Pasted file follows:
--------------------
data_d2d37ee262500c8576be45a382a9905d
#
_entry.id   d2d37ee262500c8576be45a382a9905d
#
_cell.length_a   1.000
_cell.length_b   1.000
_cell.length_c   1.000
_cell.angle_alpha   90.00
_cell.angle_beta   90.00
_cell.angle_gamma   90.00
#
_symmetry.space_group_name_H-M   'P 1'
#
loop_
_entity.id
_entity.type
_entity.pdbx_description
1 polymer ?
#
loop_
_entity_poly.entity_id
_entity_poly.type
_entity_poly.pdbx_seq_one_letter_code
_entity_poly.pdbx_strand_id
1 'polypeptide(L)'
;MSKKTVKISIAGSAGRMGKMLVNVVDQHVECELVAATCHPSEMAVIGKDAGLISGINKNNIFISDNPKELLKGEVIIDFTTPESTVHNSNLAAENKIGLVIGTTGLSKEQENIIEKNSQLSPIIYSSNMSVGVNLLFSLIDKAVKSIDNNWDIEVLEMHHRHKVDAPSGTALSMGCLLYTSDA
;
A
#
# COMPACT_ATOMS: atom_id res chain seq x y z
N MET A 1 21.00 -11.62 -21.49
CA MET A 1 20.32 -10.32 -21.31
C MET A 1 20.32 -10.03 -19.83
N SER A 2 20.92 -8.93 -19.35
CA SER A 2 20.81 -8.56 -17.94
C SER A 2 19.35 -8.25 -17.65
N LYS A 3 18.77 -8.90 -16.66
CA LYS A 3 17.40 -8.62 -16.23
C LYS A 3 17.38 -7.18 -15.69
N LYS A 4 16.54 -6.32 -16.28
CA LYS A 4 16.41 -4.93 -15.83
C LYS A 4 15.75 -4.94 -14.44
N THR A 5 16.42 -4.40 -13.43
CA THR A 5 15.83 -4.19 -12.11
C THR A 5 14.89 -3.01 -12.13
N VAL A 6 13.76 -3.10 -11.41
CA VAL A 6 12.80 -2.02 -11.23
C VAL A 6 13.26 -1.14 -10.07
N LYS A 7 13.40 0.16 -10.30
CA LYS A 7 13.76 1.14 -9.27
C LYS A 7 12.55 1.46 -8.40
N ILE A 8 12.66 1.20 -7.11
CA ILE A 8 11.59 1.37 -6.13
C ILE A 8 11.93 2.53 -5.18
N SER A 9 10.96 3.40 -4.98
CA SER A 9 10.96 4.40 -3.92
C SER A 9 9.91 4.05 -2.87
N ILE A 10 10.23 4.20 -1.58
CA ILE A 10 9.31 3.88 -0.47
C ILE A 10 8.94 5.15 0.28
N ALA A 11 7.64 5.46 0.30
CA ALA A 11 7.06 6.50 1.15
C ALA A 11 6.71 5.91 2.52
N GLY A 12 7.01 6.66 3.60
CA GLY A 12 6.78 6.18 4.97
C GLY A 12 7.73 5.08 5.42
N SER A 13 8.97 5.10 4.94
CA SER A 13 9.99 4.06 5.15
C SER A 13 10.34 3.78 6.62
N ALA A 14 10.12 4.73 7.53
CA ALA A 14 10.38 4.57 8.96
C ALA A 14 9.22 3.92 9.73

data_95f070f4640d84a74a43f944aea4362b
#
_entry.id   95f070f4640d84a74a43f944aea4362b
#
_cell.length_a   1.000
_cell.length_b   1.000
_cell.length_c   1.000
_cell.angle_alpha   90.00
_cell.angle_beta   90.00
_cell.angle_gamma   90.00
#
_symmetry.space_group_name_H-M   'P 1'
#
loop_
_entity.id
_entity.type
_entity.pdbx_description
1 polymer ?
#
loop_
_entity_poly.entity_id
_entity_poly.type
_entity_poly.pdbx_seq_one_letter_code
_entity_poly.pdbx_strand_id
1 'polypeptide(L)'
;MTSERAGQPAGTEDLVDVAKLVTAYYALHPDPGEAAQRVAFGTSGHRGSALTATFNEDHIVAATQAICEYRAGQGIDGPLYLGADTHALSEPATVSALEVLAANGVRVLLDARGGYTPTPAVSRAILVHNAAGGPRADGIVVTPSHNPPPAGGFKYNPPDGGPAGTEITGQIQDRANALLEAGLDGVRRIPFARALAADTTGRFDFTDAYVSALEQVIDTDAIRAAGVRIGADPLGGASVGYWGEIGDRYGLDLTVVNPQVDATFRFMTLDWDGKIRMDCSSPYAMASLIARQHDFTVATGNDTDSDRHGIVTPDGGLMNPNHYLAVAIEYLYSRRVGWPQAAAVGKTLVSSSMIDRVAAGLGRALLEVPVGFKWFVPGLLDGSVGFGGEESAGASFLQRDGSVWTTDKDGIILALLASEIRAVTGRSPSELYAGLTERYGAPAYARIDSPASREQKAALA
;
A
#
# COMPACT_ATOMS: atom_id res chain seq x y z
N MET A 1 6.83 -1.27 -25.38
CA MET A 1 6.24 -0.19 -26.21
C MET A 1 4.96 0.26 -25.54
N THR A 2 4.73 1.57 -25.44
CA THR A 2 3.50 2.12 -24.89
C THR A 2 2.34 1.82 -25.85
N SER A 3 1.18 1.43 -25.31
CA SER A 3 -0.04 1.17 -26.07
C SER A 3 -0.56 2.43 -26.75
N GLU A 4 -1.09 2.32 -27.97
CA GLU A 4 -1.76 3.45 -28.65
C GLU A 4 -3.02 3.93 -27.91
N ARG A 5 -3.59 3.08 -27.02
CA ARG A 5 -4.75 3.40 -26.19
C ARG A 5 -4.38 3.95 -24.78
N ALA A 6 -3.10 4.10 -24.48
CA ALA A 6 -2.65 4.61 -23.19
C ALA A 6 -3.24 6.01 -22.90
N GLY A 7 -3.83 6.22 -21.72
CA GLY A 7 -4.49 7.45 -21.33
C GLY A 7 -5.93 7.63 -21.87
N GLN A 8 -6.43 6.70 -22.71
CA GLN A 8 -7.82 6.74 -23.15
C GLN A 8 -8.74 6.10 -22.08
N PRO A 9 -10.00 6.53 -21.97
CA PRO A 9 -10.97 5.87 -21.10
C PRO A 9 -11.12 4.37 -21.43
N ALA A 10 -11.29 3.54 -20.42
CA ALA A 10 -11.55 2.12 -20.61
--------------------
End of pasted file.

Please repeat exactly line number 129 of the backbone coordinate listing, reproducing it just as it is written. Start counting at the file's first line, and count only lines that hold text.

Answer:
C PRO A 9 -11.12 4.37 -21.43